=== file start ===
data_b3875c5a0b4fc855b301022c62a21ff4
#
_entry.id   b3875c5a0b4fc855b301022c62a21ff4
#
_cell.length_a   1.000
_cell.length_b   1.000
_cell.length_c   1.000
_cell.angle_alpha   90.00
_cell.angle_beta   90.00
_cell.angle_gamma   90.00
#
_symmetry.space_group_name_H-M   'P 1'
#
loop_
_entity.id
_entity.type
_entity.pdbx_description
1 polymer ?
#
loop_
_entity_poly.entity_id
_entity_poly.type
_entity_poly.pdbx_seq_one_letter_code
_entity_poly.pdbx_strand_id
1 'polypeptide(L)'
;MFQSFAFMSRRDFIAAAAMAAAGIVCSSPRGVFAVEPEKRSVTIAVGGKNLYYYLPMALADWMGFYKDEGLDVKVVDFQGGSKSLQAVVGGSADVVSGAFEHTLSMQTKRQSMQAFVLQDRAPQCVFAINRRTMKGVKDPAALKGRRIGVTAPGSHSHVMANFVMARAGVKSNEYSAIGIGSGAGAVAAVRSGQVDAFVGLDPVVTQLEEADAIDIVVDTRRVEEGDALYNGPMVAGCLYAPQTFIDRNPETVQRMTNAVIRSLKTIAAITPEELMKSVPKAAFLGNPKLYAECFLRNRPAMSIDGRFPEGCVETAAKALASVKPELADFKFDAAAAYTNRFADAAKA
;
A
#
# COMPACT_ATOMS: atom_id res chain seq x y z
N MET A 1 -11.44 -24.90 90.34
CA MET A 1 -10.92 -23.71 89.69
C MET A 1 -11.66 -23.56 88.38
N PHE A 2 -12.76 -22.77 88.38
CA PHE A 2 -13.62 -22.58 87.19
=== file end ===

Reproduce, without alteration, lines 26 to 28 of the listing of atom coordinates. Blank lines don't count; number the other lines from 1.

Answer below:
;MFQSFAFMSRRDFIAAAAMAAAGIVCSSPRGVFAVEPEKRSVTIAVGGKNLYYYLPMALADWMGFYKDEGLDVKVVDFQGGSKSLQAVVGGSADVVSGAFEHTLSMQTKRQSMQAFVLQDRAPQCVFAINRRTMKGVKDPAALKGRRIGVTAPGSHSHVMANFVMARAGVKSNEYSAIGIGSGAGAVAAVRSGQVDAFVGLDPVVTQLEEADAIDIVVDTRRVEEGDALYNGPMVAGCLYAPQTFIDRNPETVQRMTNAVIRSLKTIAAITPEELMKSVPKAAFLGNPKLYAECFLRNRPAMSIDGRFPEGCVETAAKALASVKPELADFKFDAAAAYTNRFADAAKA
;
A